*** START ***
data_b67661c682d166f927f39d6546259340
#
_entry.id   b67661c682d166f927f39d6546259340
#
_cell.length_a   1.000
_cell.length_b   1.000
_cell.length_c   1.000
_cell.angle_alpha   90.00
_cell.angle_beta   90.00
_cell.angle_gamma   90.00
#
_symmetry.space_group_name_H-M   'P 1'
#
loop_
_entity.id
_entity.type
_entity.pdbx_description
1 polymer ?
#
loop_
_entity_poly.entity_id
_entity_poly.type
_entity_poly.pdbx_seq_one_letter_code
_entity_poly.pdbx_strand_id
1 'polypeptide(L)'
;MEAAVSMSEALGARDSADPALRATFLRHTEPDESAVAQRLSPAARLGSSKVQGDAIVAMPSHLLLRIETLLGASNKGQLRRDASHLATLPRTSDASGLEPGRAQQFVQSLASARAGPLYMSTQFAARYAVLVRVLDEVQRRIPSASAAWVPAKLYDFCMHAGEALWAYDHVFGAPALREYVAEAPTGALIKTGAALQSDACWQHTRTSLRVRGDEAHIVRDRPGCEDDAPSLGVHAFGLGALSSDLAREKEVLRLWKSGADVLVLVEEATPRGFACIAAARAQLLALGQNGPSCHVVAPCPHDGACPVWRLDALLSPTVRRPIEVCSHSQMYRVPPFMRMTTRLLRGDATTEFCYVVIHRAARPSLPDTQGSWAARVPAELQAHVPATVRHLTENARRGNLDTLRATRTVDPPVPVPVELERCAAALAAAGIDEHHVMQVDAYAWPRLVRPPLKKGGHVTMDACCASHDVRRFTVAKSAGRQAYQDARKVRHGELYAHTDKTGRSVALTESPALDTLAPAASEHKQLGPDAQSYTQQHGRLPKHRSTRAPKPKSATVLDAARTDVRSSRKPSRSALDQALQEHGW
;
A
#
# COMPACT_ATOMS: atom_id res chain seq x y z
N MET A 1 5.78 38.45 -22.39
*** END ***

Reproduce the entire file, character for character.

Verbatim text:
data_b67661c682d166f927f39d6546259340
#
_entry.id   b67661c682d166f927f39d6546259340
#
_cell.length_a   1.000
_cell.length_b   1.000
_cell.length_c   1.000
_cell.angle_alpha   90.00
_cell.angle_beta   90.00
_cell.angle_gamma   90.00
#
_symmetry.space_group_name_H-M   'P 1'
#
loop_
_entity.id
_entity.type
_entity.pdbx_description
1 polymer ?
#
loop_
_entity_poly.entity_id
_entity_poly.type
_entity_poly.pdbx_seq_one_letter_code
_entity_poly.pdbx_strand_id
1 'polypeptide(L)'
;MEAAVSMSEALGARDSADPALRATFLRHTEPDESAVAQRLSPAARLGSSKVQGDAIVAMPSHLLLRIETLLGASNKGQLRRDASHLATLPRTSDASGLEPGRAQQFVQSLASARAGPLYMSTQFAARYAVLVRVLDEVQRRIPSASAAWVPAKLYDFCMHAGEALWAYDHVFGAPALREYVAEAPTGALIKTGAALQSDACWQHTRTSLRVRGDEAHIVRDRPGCEDDAPSLGVHAFGLGALSSDLAREKEVLRLWKSGADVLVLVEEATPRGFACIAAARAQLLALGQNGPSCHVVAPCPHDGACPVWRLDALLSPTVRRPIEVCSHSQMYRVPPFMRMTTRLLRGDATTEFCYVVIHRAARPSLPDTQGSWAARVPAELQAHVPATVRHLTENARRGNLDTLRATRTVDPPVPVPVELERCAAALAAAGIDEHHVMQVDAYAWPRLVRPPLKKGGHVTMDACCASHDVRRFTVAKSAGRQAYQDARKVRHGELYAHTDKTGRSVALTESPALDTLAPAASEHKQLGPDAQSYTQQHGRLPKHRSTRAPKPKSATVLDAARTDVRSSRKPSRSALDQALQEHGW
;
A
#
# COMPACT_ATOMS: atom_id res chain seq x y z
N MET A 1 5.78 38.45 -22.39